Whether you think a raw-food diet is radical extremism or not ["Raw Power," WW, Sept. 3, 2003], the bottom line is that there is universal, widespread, unbiased and documented medical proof that vegans and vegetarians have a far lower risk of all diet-related diseases.

Yet most Americans, for some strange reason, insist on eating (or gorging) on a diet primarily consisting of dead animals and processed, adulterated food full of chemicals, pesticides, hormones, preservatives and GMOs. Then they get their stomachs stapled or have their chests sliced open and the fat scraped out of their arteries and think that's a perfectly normal way to live.

Andrew Marino


Too bad they don't teach accounting in the liberal-arts colleges. In the Measure 11 item [WW, Sept. 10, 2003], Murmurs suffers from one-sided accounting. Murmurs complains that Measure 11 costs too much, presumably referring to the high prison-population support costs. What Murmurs neglects is the cost of not having the prisoners behind bars.

A crook must steal about $300,000 worth of car stereos to get $30,000 to live on for a year (fences don't pay much). Then they do another (maybe) $300,000 in property damage, plus the cost of time off trying to get things returned to normal. Similar problems arise for dope dealers, etc. It costs far less than $300,000 a year to house crooks in prison.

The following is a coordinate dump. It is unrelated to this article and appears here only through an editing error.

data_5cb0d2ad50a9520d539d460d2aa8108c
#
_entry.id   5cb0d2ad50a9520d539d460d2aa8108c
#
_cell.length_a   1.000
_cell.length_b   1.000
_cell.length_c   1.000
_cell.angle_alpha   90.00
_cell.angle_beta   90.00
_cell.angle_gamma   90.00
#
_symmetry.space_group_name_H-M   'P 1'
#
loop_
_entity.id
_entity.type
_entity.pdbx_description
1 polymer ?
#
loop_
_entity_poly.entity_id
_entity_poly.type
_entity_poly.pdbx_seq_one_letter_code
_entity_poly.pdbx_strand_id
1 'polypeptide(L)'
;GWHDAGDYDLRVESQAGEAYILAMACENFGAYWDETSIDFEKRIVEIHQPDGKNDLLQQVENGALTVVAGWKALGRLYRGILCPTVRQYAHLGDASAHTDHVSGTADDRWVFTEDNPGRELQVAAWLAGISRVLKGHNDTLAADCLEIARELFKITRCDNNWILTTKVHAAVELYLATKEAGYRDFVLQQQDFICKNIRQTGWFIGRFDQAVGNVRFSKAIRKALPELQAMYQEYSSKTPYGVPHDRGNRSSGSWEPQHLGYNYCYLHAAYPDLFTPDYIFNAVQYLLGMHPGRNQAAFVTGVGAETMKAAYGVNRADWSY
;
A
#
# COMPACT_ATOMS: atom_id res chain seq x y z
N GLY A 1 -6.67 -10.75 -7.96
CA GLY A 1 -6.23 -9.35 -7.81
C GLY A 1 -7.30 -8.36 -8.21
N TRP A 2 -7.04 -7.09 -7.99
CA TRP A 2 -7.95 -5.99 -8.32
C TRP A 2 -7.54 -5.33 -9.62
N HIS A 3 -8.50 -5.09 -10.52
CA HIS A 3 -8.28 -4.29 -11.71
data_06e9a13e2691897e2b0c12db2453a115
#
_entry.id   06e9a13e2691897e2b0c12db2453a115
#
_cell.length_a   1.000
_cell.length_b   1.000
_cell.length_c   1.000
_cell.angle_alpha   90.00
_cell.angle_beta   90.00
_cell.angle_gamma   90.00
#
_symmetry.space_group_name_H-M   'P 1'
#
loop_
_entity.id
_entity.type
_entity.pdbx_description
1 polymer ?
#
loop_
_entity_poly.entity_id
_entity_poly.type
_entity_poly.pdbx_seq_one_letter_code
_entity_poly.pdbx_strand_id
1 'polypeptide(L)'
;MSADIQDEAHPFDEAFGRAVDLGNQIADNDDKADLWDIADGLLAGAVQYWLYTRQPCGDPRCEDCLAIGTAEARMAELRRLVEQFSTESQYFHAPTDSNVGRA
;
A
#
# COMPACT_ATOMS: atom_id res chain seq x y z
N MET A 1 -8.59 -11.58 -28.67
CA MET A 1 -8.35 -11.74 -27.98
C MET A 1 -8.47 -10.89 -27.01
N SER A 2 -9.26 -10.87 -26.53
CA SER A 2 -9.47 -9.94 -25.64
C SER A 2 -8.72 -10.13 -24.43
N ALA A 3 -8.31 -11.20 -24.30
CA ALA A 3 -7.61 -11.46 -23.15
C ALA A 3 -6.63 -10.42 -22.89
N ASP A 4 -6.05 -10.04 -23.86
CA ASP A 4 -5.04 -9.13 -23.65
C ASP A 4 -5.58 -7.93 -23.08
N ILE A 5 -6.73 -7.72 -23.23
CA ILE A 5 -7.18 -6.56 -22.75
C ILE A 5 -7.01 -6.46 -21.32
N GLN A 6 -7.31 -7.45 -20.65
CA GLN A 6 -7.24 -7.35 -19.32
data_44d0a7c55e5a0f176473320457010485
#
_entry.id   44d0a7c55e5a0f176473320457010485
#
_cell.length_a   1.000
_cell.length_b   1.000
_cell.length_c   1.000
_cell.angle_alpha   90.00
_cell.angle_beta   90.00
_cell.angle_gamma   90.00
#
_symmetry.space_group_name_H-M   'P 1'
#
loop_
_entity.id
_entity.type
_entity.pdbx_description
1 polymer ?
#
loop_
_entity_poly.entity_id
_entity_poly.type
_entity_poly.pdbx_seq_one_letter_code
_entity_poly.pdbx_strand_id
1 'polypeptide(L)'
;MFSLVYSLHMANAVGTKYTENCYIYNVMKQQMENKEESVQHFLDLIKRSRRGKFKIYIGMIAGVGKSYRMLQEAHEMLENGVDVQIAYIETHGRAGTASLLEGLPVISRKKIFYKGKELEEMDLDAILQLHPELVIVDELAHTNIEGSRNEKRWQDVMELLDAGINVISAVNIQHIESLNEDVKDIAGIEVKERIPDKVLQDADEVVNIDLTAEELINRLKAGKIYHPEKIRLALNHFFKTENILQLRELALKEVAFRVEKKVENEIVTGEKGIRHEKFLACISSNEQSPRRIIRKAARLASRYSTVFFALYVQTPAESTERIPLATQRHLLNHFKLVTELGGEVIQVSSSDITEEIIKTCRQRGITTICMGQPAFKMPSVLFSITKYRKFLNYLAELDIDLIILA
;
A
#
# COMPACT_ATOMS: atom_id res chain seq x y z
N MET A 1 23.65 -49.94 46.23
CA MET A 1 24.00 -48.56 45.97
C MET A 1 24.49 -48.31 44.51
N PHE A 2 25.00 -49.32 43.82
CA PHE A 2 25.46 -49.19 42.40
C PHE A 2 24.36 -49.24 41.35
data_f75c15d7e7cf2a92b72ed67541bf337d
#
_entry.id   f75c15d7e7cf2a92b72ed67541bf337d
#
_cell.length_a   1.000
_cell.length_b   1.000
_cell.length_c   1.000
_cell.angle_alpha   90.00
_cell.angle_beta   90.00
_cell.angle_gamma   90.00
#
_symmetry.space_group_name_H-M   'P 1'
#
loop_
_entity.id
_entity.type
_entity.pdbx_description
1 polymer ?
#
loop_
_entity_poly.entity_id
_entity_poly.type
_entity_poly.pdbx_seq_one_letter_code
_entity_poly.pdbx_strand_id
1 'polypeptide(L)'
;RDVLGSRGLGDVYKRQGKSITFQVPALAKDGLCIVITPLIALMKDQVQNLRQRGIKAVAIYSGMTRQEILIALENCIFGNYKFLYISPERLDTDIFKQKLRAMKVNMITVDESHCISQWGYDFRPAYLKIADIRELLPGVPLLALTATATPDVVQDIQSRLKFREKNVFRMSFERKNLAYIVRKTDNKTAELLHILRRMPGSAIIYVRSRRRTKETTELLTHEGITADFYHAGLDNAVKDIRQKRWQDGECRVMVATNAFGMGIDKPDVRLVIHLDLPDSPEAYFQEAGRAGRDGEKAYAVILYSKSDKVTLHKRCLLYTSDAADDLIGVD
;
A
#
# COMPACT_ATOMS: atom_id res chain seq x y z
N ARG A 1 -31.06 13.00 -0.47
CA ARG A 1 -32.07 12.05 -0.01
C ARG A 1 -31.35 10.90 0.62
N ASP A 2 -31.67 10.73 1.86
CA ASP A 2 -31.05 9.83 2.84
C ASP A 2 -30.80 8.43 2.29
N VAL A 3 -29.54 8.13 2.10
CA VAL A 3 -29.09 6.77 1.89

The taxpayer is far better off with the bad guys in jail. This is the reason the taxpayers vote in laws like Measure 11 and "Three Strikes You're Out."

C. N. Winningstad


While I encourage (and practice) water conservation, I also think it is not altogether appropriate to use "household" as the only comparative measure for your list of Hydro Hogs [Aug. 27, 2003].

For example, you state that the Millers, No. 7, live on a one-acre lot. The average Portland "household" lives on a one-sixth-acre lot, or less. So a water usage about six times the average household reflects primarily larger irrigation needs, not necessarily irresponsible use.

The diversity of families, lots, houses, landscaping, etc. throughout Portland neighborhoods is one of the city's treasures. And this diversity implies different needs for resources such as water. So please be a bit more thoughtful in your "analysis."

Sheila Mahan
Northeast 21st Avenue